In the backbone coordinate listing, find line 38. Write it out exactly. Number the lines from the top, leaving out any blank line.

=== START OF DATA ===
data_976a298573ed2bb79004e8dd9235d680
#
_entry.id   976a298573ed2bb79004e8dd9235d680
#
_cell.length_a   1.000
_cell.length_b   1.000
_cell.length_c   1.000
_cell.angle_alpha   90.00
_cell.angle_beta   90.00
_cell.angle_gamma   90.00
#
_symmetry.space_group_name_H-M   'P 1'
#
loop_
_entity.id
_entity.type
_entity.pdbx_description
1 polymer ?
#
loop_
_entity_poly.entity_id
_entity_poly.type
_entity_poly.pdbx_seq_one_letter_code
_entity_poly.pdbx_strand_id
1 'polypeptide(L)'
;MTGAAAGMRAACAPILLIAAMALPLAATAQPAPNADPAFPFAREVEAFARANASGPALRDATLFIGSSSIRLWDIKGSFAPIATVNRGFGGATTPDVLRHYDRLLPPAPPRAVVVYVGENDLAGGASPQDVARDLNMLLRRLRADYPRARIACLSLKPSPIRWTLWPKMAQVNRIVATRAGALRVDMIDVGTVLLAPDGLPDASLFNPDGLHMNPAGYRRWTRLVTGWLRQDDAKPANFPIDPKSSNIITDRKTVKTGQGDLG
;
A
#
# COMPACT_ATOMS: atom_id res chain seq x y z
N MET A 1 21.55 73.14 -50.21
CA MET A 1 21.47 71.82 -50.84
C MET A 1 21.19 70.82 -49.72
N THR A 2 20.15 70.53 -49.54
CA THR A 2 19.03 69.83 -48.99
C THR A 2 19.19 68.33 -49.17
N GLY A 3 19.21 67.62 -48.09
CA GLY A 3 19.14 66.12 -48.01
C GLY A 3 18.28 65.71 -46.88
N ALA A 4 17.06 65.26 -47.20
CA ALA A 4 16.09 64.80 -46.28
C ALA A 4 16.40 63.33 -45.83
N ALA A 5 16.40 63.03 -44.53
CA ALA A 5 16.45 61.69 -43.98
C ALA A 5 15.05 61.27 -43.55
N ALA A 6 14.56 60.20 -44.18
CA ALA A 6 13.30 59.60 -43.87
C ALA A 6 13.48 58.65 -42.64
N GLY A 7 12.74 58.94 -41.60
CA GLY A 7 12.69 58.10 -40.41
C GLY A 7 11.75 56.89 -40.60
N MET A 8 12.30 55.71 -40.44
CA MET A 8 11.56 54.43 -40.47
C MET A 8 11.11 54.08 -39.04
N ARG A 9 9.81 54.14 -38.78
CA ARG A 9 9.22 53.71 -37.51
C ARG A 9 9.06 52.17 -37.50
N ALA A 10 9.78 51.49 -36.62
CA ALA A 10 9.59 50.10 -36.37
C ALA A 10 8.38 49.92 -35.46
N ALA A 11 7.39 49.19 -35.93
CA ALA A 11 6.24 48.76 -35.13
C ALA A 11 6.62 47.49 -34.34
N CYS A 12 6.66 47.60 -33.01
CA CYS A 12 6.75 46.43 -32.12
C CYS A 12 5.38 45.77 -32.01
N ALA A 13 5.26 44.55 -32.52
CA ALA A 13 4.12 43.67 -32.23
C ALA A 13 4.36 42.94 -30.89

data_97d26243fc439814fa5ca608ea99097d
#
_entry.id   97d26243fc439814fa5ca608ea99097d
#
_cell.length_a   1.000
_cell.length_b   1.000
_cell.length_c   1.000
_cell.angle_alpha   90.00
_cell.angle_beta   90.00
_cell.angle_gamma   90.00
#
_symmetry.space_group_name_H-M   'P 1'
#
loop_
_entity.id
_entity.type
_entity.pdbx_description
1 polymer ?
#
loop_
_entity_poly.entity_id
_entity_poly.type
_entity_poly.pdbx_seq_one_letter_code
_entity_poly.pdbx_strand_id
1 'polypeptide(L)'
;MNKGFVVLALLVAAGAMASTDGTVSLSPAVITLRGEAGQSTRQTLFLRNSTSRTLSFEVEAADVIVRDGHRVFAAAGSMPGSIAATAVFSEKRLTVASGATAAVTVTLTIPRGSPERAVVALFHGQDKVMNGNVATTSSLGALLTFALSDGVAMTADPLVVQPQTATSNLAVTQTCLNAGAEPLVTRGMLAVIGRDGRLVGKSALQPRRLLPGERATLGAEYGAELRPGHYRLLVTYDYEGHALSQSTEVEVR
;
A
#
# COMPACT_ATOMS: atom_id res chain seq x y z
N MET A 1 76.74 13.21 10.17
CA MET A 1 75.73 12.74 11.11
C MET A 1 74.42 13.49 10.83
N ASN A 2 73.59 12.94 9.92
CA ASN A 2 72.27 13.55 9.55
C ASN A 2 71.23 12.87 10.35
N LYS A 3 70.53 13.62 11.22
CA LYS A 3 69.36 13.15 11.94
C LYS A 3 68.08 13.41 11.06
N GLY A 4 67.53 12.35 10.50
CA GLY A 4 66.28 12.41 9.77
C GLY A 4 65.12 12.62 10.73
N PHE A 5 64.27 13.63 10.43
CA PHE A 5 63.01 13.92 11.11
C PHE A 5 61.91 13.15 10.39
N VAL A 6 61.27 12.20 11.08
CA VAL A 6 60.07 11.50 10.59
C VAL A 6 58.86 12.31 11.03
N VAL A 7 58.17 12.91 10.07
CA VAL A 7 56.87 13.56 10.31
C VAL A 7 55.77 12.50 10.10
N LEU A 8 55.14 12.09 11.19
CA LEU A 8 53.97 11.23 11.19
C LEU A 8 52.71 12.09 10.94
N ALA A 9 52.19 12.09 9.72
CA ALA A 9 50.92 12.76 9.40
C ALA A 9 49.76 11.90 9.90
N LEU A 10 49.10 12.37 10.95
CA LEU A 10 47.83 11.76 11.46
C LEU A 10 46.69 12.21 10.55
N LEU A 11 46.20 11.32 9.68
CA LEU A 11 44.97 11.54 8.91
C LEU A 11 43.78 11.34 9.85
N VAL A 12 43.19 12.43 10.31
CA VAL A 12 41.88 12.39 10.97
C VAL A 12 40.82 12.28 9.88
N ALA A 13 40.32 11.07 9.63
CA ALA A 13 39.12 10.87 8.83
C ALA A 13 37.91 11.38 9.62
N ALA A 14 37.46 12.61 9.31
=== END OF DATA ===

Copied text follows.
CA GLY A 3 19.14 66.12 -48.01